E-book: God's Bulgarian tapestry (Part 15)

by Howard Culbertson

15. Threads of greenbacks and tears

"Where will we get the money?" students ask as they consider joining this pioneer adventure. They are overwhelmed at the thought of buying transatlantic airline tickets, and then finding the money for a year's worth of rent, food, and insurance coverage. The best thing we can tell them is this: If volunteering a year to world missions is God's will, He will make a way for getting the funding.

The development of support systems for each volunteer is part of the tapestry story. We've discovered that this tapestry has some very long threads in it. Those are the threads of prayer support and financial assistance reaching across thousands of miles.

None of the young people graduating from college had enough money in the bank to get to Bulgaria and live there for a year. After all, they'd just spent four years in a Christian college. A few faced large student loans which need repaying. Ways had to be found to appropriately solicit support from family and friends.

A key question was: Would people help these volunteers without cutting back on their support for General Budget? Would they give beyond what they were already doing for the denominational missions program? If not, all we would be doing would be shifting the same dollars from one area to another. In the long run, it would be damaging if this new volunteer program detracted from General Budget. In talking about doors we could not enter for lack of money, we didn't want to cast aspersions on the General Budget system. That very effective system has made the Church of the Nazarene a top missionary-sending denomination.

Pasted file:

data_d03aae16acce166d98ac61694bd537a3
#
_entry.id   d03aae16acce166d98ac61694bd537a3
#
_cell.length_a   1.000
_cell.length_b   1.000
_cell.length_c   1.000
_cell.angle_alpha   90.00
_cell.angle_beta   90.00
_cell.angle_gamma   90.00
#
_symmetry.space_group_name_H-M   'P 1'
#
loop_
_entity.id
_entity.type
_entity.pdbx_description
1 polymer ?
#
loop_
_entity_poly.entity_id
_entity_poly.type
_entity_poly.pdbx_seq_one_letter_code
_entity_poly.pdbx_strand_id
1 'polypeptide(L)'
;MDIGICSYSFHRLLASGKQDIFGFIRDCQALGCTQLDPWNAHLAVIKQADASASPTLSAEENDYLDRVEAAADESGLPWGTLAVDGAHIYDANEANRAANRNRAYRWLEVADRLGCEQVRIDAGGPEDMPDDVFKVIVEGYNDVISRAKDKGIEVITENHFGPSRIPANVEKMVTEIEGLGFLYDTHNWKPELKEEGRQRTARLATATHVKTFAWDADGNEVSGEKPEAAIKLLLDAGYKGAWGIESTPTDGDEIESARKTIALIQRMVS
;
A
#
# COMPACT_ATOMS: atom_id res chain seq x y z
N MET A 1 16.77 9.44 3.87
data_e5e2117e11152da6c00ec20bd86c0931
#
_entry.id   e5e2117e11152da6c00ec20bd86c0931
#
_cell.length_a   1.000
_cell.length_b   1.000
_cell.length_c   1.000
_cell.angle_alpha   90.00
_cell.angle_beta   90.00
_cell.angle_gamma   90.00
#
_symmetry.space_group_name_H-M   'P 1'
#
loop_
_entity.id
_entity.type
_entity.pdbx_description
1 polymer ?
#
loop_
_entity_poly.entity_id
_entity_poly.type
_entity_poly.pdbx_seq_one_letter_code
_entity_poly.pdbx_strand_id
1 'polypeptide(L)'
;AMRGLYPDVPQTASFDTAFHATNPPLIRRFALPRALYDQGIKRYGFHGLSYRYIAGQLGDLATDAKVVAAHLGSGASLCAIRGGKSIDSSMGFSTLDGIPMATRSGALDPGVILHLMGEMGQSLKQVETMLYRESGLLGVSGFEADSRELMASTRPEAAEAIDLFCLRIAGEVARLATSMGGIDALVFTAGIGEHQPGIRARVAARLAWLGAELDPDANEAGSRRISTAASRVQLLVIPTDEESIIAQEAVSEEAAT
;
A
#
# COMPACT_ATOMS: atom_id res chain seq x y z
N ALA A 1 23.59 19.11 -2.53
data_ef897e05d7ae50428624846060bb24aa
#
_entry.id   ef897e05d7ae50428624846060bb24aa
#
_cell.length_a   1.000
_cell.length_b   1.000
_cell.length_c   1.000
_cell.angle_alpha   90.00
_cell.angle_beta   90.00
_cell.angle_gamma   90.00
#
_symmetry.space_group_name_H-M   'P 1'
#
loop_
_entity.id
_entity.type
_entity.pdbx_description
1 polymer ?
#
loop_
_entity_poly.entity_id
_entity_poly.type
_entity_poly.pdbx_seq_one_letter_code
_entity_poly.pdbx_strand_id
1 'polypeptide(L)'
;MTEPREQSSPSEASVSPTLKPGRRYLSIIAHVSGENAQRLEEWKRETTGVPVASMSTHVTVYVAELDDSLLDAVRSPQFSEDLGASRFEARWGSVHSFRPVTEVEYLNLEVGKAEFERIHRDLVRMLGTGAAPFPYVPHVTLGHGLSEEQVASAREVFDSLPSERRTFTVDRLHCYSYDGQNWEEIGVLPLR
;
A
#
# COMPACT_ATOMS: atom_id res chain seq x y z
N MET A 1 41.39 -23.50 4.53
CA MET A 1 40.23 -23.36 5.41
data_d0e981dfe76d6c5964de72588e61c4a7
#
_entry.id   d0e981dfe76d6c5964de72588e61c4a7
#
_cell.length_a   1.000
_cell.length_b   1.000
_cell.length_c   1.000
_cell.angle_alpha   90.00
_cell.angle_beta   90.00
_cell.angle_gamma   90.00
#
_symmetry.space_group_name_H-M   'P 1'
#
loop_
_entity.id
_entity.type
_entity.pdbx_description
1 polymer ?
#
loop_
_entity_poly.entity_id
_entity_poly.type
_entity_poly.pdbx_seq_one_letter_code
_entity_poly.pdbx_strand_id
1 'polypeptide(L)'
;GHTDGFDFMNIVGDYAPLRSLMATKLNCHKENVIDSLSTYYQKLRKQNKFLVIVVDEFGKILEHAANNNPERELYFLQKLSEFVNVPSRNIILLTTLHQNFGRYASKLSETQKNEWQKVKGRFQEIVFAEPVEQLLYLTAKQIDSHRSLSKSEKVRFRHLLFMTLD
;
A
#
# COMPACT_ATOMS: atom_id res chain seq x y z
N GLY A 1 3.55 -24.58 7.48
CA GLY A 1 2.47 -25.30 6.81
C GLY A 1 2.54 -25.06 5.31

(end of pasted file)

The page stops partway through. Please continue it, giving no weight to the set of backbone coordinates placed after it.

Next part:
When Hermann Gschwandtner talked with new team members, he told them to primarily seek prayer support, not finances. "It's primarily a spiritual battle," he has said repeatedly.

Prayer support did come from back home. One critical issue was that of permission by the Bulgarian government for team members to be there. The first team members arrived with only tourist visas, hoping to get long-term visas after they arrived. That hope was in vain. Christmas of that first year was a critical time. Government officials were cracking down on foreigners coming to in Bulgaria for religious reasons. A couple of religious organizations actually had to withdraw all personnel. Would our group be able to stay? People prayed. Miracles happened.

"Do they remember us?" comes the plea every so often from Bulgaria. Students and faculty at SNU always assure them that people do. Over the months, boxes from SNU staff and from home churches gave tangible evidence of that support. SNU had a bulletin board devoted to photos and news from Bulgaria.

"We flourish on the prayers of those back home" Philip Rodebush said to someone visiting Bulgaria. What Philip said struck so deeply that it was scribbled it down on a napkin to bring back to the U.S.